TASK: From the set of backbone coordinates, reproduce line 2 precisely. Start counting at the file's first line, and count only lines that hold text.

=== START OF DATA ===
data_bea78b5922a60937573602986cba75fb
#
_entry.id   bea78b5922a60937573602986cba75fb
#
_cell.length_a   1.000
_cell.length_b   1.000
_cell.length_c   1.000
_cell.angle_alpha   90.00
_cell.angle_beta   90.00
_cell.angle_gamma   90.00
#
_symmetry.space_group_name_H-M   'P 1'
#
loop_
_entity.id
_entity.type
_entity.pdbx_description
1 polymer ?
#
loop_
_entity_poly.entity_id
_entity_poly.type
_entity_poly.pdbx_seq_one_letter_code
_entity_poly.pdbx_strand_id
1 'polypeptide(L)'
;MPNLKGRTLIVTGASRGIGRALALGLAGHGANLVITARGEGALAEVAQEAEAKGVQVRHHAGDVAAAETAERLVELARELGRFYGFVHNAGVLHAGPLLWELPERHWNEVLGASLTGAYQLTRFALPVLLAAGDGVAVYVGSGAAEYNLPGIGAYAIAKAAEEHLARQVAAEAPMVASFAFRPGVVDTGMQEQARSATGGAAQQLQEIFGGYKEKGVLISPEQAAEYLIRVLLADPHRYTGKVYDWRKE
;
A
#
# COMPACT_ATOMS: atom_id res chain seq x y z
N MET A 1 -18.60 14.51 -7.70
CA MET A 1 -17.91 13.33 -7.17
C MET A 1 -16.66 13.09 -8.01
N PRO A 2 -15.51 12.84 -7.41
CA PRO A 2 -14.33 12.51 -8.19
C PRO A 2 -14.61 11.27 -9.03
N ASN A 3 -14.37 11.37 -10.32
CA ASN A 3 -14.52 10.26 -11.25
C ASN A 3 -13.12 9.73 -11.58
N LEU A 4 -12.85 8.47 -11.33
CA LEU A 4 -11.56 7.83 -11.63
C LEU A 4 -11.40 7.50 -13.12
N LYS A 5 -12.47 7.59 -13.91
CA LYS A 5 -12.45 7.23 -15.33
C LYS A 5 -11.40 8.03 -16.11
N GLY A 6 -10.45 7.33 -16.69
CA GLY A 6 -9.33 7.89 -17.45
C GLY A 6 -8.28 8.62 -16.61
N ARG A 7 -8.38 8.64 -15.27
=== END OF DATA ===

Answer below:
#